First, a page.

Friday, July 1, 2011

This week in nanotechnology - July 1, 2011

Scientists in Austria have developed light-detectors made of graphene and analyzed their astonishing properties. They demonstrated how remarkably fast graphene converts light pulses into electrical signals. This could considerably improve date exchange between computers.

Physicists working at the University of California, Santa Barbara and the University of Konstanz in Germany have developed a breakthrough in the use of diamond in quantum physics, marking an important step toward quantum computing. They were able to coax the fragile quantum information contained within a single electron in diamond to move into an adjacent single nitrogen nucleus, and then back again using on-chip wiring.

Future computers may rely on magnetic microprocessors that consume the least amount of energy allowed by the laws of physics, according to an analysis by University of California, Berkeley, electrical engineers. Today's silicon-based microprocessor chips rely on electric currents, or moving electrons, that generate a lot of waste heat. But microprocessors employing nanometer-sized bar magnets – like tiny refrigerator magnets – for memory, logic and switching operations theoretically would require no moving electrons.
Nanomagnetic computers use tiny bar magnets to store and process information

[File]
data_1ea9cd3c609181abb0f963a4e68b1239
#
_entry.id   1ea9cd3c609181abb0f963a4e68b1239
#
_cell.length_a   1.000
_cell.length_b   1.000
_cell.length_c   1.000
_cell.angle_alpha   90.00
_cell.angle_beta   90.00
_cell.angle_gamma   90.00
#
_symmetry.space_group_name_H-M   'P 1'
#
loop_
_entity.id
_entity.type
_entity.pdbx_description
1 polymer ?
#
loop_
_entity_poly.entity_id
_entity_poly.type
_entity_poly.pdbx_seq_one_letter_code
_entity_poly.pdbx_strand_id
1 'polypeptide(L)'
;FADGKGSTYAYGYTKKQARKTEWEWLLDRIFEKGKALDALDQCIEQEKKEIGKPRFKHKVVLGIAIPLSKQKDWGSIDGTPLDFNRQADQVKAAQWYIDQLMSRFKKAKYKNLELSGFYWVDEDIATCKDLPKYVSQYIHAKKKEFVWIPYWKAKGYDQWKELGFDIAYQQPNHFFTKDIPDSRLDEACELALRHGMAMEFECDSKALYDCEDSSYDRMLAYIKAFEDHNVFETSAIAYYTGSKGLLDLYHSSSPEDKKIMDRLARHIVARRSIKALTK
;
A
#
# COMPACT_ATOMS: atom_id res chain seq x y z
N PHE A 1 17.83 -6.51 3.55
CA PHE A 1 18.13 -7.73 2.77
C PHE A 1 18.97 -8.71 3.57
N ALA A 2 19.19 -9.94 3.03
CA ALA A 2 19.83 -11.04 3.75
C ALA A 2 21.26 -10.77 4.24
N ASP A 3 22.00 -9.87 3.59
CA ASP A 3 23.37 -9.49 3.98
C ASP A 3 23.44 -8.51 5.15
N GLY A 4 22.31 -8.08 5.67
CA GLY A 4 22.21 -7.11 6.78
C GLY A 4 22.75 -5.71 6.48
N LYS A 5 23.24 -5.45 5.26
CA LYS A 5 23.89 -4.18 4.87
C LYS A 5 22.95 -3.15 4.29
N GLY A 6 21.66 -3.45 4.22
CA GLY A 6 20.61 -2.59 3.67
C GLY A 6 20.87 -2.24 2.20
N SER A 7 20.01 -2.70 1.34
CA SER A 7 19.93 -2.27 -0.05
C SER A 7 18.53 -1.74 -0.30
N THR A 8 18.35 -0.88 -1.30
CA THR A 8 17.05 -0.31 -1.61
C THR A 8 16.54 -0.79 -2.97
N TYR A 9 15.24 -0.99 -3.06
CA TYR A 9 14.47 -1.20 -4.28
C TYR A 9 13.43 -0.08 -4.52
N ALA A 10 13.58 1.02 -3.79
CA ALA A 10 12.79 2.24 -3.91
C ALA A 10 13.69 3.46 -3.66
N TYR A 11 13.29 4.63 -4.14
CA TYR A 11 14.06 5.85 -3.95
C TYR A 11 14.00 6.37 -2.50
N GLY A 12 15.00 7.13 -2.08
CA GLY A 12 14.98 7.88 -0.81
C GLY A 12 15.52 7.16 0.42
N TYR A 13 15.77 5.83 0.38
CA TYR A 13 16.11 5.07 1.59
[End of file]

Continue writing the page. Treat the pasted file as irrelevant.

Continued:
Nanomagnetic computers use tiny bar magnets to store and process information. The interactions between the polarized, north-south magnetic fields of closely spaced magnets allow logic operations like those in conventional transistors.

Scientists have discovered fundamental steps of charging of nano-sized water droplets and unveiled the long-sought-after mechanism of hydrogen emission from irradiated water. It has been known since the early 1980s that while single electrons may attach to small water clusters containing as few as two molecules, only much larger clusters may attach more than single electrons. Size-selected, multiple-electron, negatively-charged water clusters have not been observed — until now.

In science and industry, polymer nanocomposites are increasingly regarded as materials that will significantly help to define progress in the 21st century. They consist of a polymer matrix and of nanoparticles which are inserted into the matrix as filler materials. A research group in Germany has now developed a process which opens an avenue for the production of new, completely miscible nanocomposites. These materials represent an extremely varied potential for technological innovations.